There are white horses cut into hillsides all over Britain. They’re still being created — the horse near Folkestone was carved as recently as 2003 — but the oldest, and perhaps the most inspiring, is the White Horse of Uffington, on the Berkshire/Oxfordshire border. I visited it for the first time this summer, though I was familiar with the image.
Most of the hillside horses show the animal in fairly accurate outline, standing stiff and motionless. The Uffington horse, however, which is estimated to be around three thousand years old, is a series of lines that aren’t so much a depiction as an impression.
On the other hand, this is no static figure. The horse is shown at full gallop, and the energy is clear to see. The unknown Bronze Age artist wasn’t portraying the horse so much as portraying the gallop.
So what does this have to do with copywriting?
Well, writing too isn’t always about simple appearances. Just like spoken communication, written communication isn’t primarily conveyed by the words you use. Of course, they’re more important in writing than speaking, since you don’t have tone of voice and body language, but what comes through around the words can be of far greater significance.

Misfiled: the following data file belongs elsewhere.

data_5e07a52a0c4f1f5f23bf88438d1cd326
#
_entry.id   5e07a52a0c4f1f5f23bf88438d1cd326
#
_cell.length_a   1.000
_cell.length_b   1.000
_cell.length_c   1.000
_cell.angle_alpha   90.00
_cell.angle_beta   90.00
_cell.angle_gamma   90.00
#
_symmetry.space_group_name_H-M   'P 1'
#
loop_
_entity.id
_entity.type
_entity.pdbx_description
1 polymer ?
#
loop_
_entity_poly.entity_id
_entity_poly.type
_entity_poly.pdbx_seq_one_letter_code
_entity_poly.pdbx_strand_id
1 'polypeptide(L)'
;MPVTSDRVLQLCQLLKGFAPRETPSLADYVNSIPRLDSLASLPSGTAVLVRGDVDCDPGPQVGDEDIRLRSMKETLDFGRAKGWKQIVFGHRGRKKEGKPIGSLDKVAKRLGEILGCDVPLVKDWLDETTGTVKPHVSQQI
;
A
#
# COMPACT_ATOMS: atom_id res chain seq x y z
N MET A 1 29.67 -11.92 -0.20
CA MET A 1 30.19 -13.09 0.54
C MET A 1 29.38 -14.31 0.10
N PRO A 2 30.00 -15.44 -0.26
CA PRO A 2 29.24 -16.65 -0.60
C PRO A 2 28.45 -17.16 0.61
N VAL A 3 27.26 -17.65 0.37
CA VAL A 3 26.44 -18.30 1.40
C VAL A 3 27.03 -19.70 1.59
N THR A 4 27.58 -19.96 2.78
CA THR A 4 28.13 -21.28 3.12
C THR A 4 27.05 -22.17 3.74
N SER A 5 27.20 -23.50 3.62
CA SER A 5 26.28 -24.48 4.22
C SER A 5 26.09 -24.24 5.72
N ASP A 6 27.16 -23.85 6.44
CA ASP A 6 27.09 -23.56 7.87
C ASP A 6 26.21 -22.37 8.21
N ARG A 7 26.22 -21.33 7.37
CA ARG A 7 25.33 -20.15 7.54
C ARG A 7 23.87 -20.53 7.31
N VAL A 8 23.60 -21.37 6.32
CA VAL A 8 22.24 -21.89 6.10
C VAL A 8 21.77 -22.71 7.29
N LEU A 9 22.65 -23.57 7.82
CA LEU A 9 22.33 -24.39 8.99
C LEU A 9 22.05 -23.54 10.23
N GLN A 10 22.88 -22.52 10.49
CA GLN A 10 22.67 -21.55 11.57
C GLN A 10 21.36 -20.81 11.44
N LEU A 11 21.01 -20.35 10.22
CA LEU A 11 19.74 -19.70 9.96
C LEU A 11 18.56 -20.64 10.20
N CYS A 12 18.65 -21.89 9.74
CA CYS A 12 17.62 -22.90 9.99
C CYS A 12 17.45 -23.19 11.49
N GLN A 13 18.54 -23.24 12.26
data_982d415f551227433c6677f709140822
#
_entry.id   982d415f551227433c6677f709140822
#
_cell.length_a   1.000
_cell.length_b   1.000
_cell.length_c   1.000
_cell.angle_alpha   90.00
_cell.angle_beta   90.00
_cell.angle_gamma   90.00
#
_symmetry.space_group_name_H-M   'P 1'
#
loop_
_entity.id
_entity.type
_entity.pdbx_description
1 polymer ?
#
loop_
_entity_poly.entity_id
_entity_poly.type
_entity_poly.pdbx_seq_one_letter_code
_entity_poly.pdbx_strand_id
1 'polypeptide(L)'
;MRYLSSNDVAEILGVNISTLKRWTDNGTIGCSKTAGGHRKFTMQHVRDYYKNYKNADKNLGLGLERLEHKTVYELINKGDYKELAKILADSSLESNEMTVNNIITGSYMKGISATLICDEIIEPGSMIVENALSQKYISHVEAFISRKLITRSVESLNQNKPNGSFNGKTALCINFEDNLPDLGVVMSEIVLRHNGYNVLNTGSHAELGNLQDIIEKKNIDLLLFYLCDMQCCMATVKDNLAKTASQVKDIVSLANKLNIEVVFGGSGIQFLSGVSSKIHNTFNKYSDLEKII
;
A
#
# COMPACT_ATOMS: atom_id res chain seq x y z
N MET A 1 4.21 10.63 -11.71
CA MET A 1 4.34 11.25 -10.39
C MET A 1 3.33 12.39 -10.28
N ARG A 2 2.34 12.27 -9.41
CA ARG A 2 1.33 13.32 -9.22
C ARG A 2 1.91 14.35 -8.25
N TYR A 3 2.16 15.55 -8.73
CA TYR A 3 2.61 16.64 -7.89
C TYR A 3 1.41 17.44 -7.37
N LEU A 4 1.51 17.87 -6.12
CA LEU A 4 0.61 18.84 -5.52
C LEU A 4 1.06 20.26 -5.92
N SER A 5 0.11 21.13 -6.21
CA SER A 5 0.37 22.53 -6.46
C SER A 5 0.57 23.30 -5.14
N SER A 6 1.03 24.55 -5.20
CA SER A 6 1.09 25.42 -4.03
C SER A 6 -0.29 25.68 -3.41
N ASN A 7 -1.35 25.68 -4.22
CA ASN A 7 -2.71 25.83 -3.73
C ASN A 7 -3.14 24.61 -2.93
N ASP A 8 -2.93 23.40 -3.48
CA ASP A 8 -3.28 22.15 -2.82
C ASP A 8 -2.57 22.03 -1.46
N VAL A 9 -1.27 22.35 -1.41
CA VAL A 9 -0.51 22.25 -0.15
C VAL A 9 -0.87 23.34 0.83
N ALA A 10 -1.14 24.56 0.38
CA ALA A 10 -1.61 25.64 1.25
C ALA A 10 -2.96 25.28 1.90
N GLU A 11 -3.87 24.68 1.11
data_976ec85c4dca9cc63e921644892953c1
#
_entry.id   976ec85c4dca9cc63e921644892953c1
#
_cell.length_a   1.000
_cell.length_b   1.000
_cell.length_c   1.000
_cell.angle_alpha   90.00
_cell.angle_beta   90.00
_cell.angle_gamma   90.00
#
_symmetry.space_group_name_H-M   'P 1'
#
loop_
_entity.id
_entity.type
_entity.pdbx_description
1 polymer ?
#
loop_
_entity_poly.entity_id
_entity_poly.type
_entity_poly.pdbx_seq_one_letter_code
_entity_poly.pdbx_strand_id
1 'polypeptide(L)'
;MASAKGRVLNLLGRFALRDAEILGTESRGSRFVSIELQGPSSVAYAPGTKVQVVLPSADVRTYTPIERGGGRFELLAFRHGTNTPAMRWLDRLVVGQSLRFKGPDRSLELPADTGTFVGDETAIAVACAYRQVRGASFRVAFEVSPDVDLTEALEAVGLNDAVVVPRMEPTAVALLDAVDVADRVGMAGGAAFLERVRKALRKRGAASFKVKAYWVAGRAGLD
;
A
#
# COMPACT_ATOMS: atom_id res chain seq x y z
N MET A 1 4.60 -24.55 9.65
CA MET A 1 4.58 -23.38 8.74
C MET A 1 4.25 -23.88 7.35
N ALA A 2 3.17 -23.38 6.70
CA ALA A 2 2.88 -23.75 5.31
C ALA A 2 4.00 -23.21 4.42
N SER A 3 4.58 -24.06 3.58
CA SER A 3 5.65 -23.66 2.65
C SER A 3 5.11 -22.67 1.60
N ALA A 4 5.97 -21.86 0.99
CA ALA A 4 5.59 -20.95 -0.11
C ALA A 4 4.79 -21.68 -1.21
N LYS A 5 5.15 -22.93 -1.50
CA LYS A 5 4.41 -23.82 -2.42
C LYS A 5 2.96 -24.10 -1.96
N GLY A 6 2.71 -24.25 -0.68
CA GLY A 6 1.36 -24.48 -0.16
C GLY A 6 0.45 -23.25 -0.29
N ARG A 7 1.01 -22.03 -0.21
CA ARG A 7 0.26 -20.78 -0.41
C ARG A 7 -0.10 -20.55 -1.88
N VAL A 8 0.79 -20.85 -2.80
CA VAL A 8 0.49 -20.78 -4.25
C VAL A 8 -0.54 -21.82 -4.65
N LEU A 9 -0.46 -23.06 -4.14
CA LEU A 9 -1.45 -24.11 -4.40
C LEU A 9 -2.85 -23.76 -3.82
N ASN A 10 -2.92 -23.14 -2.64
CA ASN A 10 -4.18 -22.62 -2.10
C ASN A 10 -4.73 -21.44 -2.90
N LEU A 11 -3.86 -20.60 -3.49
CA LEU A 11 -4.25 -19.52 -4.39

The difference between great writing and mediocre writing doesn’t just lie in the words chosen, though that can contribute. It lies in the links between the words, the spirit that comes through.
Like the stiff-legged horse images carved into hillsides since the Uffington horse, mediocre writing is all about conveying the literal meaning, but that’s unlikely to engage your readers. Just as a great speaker can sweep listeners along with their body language and tone, so a great writer can inspire their readers by conveying their energy and life (or someone else’s) in the spaces between and behind the words.
In other words, writing the gallop, not the horse.
Image courtesy of Angus Hamilton Haywood under Creative Commons licence